Peak oil would also have profound consequences for Berlin's posture toward the Middle East, according to the study. "A readjustment of Germany's Middle East policy … in favor of more intensive relations with producer countries such as Iran and Saudi Arabia, which have the largest conventional oil reserves in the region, might put a strain on German-Israeli relations, depending on the intensity of the policy change," the authors write.

When contacted by SPIEGEL ONLINE, the Defense Ministry declined to comment on the study.

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A lot of serious people are taking this Peak Oil business very seriously it seems.

Enjoy.

http://www.spiegel.d...ional/germany/0,1518,715138,00.html

If I recall correctly the US military and govt commissioned (and were alarmed by) the Hirsch Report back in early 2005. Which is about when I started to get worried about the issue to.

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If I recall correctly the US military and govt commissioned (and were alarmed by) the Hirsch Report back in early 2005. Which is about when I started to get worried about the issue to.

I also concur that i read about this subject first around late 2004. I did some serious reading about the subject, and i think that to dismiss it is alarming.

Net oil exporting countries are dropping big time. One only has to look at our own since gone petro state and look at Mexico's drop's in net exports as well as Kuwait to see we may have a problem, a very big problem. Hence the frenzy and news reports of a few days global consumption that is found in a puddle here and there these last few years. Then throw in the Geopolitics of energy as well as population density in oil exporting countries like Saudi and a bit of peak potash and we have finally woken up to the fact that our fallacy with growth and a money system linked to it is falling apart around our very ears.

What ever damn oil we may have left in the north sea, needs to be used to prepare oursleves for a very different way of life, starting later this decade (maybe not even that far out). I still say that the rear view mirror view all the experts say about peak oil is correct, and these last few years of global financial calamity are linked.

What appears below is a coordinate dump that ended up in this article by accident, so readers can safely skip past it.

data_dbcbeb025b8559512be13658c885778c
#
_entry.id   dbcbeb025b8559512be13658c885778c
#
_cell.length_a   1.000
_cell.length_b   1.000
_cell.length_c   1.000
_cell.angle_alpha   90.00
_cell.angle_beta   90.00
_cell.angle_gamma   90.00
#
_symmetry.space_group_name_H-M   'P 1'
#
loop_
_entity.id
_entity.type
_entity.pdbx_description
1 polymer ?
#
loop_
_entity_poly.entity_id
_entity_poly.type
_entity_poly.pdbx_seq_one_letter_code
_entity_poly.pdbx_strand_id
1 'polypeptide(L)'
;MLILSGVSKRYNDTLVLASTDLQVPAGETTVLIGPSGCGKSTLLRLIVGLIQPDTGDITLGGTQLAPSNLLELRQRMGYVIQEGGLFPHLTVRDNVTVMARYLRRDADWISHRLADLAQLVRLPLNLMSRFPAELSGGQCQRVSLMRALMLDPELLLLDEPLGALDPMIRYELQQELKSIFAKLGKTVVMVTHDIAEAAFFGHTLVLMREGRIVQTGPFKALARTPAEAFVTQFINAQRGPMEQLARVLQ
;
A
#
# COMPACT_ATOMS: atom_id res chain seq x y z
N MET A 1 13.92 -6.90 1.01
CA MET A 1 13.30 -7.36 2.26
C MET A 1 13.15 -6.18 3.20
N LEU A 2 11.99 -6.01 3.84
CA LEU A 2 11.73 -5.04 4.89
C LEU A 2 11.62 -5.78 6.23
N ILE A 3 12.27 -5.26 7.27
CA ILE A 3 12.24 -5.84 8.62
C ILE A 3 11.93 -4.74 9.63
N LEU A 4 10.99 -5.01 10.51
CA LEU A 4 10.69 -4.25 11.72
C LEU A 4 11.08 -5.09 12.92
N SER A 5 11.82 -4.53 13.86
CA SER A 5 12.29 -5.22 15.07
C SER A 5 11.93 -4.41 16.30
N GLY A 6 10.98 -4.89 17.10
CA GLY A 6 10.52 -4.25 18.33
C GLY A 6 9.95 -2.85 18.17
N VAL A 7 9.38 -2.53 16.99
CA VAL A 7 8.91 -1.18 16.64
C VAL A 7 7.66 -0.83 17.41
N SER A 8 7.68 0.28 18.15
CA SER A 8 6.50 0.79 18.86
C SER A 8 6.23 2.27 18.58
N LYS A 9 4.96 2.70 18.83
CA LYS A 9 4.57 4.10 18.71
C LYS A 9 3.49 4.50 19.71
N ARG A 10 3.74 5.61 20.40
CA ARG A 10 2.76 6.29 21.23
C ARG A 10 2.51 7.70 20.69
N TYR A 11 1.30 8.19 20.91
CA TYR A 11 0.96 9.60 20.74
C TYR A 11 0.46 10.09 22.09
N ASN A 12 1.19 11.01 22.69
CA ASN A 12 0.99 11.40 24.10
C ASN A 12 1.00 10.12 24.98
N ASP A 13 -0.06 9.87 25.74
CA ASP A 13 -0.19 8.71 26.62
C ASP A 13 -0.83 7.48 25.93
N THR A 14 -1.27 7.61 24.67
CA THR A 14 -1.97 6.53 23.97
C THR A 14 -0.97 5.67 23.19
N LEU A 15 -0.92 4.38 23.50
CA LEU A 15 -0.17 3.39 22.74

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I also concur that i read about this subject first around late 2004. I did some serious reading about the subject, and i think that to dismiss it is alarming.

Net oil exporting countries are dropping big time. One only has to look at our own since gone petro state and look at Mexico's drop's in net exports as well as Kuwait to see we may have a problem, a very big problem. Hence the frenzy and news reports of a few days global consumption that is found in a puddle here and there these last few years. Then throw in the Geopolitics of energy as well as population density in oil exporting countries like Saudi and a bit of peak potash and we have finally woken up to the fact that our fallacy with growth and a money system linked to it is falling apart around our very ears.

What ever damn oil we may have left in the north sea, needs to be used to prepare oursleves for a very different way of life, starting later this decade (maybe not even that far out). I still say that the rear view mirror view all the experts say about peak oil is correct, and these last few years of global financial calamity are linked.

+1 We are going to return to a period of energy scarcity. This current credit bubble is the last gasp of the 19th & 20th century's paradigm of infinite expansion. I believe the rest of the 21st century will be very, very different.

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+1 We are going to return to a period of energy scarcity. This current credit bubble is the last gasp of the 19th & 20th century's paradigm of infinite expansion. I believe the rest of the 21st century will be very, very different.

This is exactly the reason why I have my Canadian Citizenship ready and complete :) A nation with the 2nd largest oil reserves, but one that doesn't presently need to draw on them anything like the others (OPEC, Russia etc).

My advice to anyone... make preparations to leave the UK. It's ruined today, but could you imagine a peak oil crisis on top!

Edited by jakeshaw

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If I recall correctly the US military and govt commissioned (and were alarmed by) the Hirsch Report back in early 2005. Which is about when I started to get worried about the issue to.